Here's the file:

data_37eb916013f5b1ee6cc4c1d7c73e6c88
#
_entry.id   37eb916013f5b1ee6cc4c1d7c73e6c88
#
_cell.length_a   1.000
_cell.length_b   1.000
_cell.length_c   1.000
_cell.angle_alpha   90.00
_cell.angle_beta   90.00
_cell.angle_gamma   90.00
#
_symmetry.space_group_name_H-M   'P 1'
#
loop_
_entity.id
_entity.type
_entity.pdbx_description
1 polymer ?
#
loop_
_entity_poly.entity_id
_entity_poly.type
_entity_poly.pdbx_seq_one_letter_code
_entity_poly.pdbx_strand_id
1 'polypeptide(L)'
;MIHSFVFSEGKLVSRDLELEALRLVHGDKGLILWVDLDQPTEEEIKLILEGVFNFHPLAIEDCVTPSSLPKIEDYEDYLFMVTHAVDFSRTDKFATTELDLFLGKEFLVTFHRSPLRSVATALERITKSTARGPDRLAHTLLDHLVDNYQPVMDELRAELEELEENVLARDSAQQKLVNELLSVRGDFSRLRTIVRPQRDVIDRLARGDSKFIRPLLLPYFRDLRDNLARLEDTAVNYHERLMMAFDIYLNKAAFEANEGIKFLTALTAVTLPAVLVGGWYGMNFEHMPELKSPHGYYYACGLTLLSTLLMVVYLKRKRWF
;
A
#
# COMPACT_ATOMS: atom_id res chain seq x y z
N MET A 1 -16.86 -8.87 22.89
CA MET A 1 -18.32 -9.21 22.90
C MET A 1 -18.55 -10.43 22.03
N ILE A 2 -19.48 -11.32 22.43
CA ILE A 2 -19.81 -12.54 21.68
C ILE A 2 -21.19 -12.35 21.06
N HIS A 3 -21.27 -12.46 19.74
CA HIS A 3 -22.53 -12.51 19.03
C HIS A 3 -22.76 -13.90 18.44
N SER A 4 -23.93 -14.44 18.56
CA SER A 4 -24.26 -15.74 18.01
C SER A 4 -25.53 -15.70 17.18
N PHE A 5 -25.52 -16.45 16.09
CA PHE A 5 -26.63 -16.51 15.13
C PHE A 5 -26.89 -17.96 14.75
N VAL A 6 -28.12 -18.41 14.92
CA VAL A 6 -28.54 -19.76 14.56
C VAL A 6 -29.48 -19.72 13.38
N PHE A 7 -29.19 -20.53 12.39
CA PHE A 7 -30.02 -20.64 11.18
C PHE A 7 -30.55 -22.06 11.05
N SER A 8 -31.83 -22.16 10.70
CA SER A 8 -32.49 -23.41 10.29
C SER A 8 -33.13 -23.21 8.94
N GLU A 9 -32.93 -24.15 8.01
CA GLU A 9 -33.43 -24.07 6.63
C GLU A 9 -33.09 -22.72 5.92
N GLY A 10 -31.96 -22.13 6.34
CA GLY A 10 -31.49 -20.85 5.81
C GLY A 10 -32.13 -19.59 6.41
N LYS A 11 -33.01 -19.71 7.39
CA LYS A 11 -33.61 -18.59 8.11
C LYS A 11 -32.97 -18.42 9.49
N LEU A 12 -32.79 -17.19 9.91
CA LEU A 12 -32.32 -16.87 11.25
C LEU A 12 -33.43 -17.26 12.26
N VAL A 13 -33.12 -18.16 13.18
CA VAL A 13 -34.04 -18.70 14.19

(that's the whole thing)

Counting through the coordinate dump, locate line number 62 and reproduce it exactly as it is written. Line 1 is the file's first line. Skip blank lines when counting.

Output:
CA LYS A 11 -33.61 -18.59 8.11